Cahill continues to introduce ride sharing bills in the assembly that are not passable. It appears to me that he would like to be seen as an advocate of ride sharing, however in reality needs to support the trial lawyers, who have become key supports of his reelection efforts, year after year.

    This has nothing to do with the safety of ride sharing passengers in New York State. 48 other states in the US have figured out how to make ride sharing work for the people that they represent, but Cahill and the NYS Assembly can’t?

    Assemblyman Kevin Cahill: 845-338-9610 or Albany: 518-455-4436
    (unlike most assembly members, Cahill has decided to keep his email addres private)

    And, an interesting Watch, if you want to hear Cahill’s reasoning for the need for extreme caution regaridng ride sharing

  • lexwood

    Sean Ryan should be dealing with what his constituents overwhelmingly demand instead of sticking his nose into the development of the Elmwood village. He is a complete disgrace and I hope everyone realizes this and votes him out next election!!

    • BufChester

      I’m generally aligned with Ryan’s political views, but I agree with you completely. He’s not the Common Council Member for the EV, he needs to focus on State issues like this, and changing the law so 14 year olds can’t be married to 60 year olds.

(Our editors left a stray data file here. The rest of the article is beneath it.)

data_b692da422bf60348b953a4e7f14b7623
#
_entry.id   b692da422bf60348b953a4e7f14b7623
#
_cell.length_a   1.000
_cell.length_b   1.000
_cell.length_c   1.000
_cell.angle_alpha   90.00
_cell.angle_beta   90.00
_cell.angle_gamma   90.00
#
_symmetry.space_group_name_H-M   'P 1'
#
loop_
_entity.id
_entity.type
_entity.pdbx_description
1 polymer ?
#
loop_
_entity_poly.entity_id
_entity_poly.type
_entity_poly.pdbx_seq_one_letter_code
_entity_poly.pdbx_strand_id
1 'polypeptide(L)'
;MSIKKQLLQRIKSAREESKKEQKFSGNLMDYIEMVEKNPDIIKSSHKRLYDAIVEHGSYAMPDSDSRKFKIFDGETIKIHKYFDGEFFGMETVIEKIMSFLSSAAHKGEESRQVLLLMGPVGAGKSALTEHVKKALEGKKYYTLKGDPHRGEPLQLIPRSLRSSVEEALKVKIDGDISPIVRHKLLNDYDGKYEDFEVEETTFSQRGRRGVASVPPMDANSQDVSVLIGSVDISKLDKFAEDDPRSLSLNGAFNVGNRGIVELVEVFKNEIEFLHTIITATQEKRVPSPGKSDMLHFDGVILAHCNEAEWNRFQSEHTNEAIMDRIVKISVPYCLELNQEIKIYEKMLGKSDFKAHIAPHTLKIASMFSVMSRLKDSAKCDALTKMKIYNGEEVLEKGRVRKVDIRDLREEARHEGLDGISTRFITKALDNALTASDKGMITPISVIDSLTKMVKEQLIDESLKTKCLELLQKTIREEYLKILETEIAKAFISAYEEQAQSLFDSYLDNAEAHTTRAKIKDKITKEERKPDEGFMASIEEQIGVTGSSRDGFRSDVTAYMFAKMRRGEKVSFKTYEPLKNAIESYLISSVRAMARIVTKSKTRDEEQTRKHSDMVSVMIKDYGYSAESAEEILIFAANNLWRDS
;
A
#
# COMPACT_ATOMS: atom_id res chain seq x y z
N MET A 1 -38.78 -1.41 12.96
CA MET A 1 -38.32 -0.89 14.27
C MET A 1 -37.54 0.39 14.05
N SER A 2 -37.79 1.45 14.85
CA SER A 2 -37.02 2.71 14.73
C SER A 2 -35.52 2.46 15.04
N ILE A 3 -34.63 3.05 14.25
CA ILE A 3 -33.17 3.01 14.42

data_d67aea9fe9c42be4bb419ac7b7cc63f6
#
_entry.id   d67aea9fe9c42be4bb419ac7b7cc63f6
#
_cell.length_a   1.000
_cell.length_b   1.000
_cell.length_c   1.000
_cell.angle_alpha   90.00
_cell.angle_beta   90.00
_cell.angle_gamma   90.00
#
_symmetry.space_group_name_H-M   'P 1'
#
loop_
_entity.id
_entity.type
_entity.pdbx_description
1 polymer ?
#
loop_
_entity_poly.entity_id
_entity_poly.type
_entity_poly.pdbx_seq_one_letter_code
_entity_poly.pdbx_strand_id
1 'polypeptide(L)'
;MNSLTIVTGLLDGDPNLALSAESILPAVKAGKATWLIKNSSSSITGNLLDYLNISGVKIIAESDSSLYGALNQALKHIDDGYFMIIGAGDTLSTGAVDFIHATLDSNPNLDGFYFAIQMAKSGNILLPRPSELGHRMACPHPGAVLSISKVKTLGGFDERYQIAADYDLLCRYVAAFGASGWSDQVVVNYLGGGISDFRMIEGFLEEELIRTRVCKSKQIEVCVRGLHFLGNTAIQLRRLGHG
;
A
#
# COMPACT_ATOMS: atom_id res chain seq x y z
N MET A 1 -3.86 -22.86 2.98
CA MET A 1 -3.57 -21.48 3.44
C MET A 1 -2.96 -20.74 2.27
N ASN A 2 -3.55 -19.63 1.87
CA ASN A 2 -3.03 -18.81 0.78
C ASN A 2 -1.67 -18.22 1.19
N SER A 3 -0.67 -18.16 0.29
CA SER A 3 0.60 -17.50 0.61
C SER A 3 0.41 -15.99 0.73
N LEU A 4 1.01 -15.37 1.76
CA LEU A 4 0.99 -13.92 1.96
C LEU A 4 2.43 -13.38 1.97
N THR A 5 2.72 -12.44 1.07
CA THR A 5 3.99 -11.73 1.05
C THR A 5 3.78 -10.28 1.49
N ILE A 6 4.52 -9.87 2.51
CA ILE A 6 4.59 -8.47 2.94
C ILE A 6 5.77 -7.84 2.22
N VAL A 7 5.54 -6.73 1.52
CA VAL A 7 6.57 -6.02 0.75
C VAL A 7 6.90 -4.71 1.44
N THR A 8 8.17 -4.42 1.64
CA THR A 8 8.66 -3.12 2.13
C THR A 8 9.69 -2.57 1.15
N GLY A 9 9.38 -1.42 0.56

If he want to focus on local issues he should run for Council next time there’s an open seat.

      • flancrest

        Are there a lot of 14 year olds getting married to 60 year olds? If you want him to focus on issues that matter, that doesn’t seem like it should be on the list.

        • BufChester

          How many 14 year olds being married off to 60 olds is too many?

  • BuffyBengals18

    Take note of all these douchebag politicians who are not passing this with flying colors and vote them out of office. This is embaressing.

    • BufChester

      You don’t know much about state politics do you? It is virtually impossible for an incumbent who seeks reelection to be defeated. Through highly restrictive ballot access rules, benighted campaign finance legislation, and gerrymandered districts, the incumbent return rate is in the high 90s Death and indictment are the most typical ways that state electeds leave office, especially ones who have been in office for many years.

      • flancrest

        You don’t know much about politics at all do you? It is impossible to unseat an incumbent unless you try, but those who have demonstrated they are not responsive to constituents are vulnerable to grassroots movements to primary them, which avoids issues around gerrymandering.

        Tell Eric Cantor and Bob Bennett about the powers of incumbency. They had a lot more money than any state rep ever has and still got bounced by primary challengers with no institutional support.

        • BufChester

          Cantor and Bennett weren’t in the NYS legislature. But please, do run for Assembly or Senate. As you say, you can’t win if you don’t even try.

  • eagercolin